Team develops powerful new tool to aid in battle against cancer-causing bacteria in the stomach
Helicobacter pylori (H. pylori), the bacterium that can cause human gastritis, stomach ulcers and stomach cancer, infects about half of the world’s population. It is essential to quickly identify the infection and select the right combination of sensitive antibiotics. However, current tools are limited, mainly because H. pylori is slow growing and difficult to breed.
Researchers from the Qingdao Institute of Bioenergy and Bioprocess Technology (QIBEBT) of the Chinese Academy of Sciences (CAS) and their collaborators at State Key Laboratory of Infectious Disease Prevention and Control, National Institute for Communicable Disease Control and Prevention (ICDC) of China CDC and Qingdao Municipal Hospital have developed a medical instrument called Clinical Antimicrobial Susceptibility Test Ramanometry for Helicobacter pylori (CAST-R-HP), which shows promise as a powerful new tool in the diagnosis and treatment of H. pylori infections.
Their findings were published June 18 in the journal Clinical Chemistry†
In the fight against H. pylori, researchers and healthcare professionals need tools that are fast, reliable and sensitive for pathogen identification and antimicrobial susceptibility testing, along with genome-wide mutation profiling that reveals the bacteria’s resistance mechanisms.
Current methods for detecting H. pylori and identifying sensitive antibiotics for eradication therapy are bacterial culture and drug susceptibility testing based on endoscopic gastric mucosa samples.
“Current culture-based antimicrobial susceptibility testing is too slow and requires a turnaround time of at least a week,” said Prof. Zhang Jianzhong of China CDC’s State Key Laboratory of Infectious Disease Prevention and Control, ICDC, a senior author of the study.
The team has devised an approach that performs rapid pathogen identification, metabolism inhibition-based antimicrobial susceptibility testing, and high-performance single-cell genome sequencing to reveal antimicrobial resistance mechanisms. Their approach provides greater than 98 percent accuracy and is successful at accurate single-cell resolution working directly from biopsy samples.
The core technologies, called D2O-probed Ramanometry and Raman-activated Cell Sorting and Sequencing (RACS-Seq), are integrated into the CAST-R-HP instrument.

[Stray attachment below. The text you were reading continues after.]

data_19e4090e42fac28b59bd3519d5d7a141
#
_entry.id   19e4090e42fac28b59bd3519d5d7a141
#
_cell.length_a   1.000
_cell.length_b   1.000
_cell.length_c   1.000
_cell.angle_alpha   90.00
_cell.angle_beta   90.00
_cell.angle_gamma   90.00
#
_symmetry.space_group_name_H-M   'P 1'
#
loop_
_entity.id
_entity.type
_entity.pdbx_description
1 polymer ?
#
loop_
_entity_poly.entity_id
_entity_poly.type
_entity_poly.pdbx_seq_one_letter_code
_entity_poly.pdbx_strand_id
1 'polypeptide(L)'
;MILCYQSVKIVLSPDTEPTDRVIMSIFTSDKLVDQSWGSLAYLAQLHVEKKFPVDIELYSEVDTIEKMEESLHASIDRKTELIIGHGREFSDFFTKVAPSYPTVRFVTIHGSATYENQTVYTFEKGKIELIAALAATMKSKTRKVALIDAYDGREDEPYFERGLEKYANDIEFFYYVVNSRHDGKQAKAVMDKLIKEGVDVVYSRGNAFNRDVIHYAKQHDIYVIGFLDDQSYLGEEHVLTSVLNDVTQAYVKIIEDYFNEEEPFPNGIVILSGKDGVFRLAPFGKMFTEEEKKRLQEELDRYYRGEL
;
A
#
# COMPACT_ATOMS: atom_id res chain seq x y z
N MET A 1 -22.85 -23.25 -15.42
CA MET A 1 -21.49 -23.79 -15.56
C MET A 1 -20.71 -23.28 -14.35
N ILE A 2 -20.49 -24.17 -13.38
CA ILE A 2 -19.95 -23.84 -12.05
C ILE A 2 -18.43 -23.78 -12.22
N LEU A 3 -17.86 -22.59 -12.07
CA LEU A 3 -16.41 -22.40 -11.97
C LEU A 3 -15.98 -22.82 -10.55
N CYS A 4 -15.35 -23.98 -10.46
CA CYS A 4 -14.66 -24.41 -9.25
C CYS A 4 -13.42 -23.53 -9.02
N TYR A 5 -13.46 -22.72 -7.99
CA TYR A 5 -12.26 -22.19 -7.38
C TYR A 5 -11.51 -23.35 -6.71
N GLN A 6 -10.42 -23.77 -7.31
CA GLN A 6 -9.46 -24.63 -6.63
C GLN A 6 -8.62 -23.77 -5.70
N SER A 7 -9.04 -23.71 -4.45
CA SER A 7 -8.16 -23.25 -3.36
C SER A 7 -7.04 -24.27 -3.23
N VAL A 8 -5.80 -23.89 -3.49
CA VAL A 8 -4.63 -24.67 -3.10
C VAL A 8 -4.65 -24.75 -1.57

“The culture independence, speed, high resolution and extensive information output suggest that CAST-R-HP is a powerful tool for diagnosis and treatment of H. pylori infections, now with single-cell precision,” said Xu Jian, another senior author of the study and director of single cell center at QIBEBT.
Looking forward to future research, the team will explore ways to further accelerate the CAST-R-HP, for example by developing a microfluidics-based chip to enrich the trace number of cells directly from the H. pylori-infected biopsy tissue. This chip development could further reduce the turnaround time of the metabolic inhibition-based antimicrobial susceptibility test from approximately three days to less than 24 hours.
“Our next step would be to fully assess the usefulness of the workflow for all first-line and second-line antibiotics used to treat H. pylori infections,” said Liu Min of QIBEBT’s Single-Cell Center, lead author. of the article.
The team’s CAST-R-HP can also be used to map the heterogeneity of H. pylori at the genome level. “By enabling identification, drug susceptibility testing, and whole-genome resource tracking with single-cell resolution, CAST-R-HP should not only facilitate the precise administration of antibiotics for H. pylori infection, but reduce the risk of drug resistance.” in general human populations,” Xu Jian added.
Min Liu et al, Single-Cell Identification, Drug Susceptibility Test, and Whole-genome Sequencing of Helicobacter pylori Directly from Gastric Biopsy by Clinical Antimicrobial Susceptibility Test Ramanometry, Clinical Chemistry (2022). DOI: 10.1093/clinchem/hvac082
Quote: Team develops powerful new tool to help fight cancer-causing bacteria in the stomach (2022, June 20) Retrieved June 20, 2022 from https://phys.org/news/2022-06-team-powerful-tool- aid-cancer-causing.html
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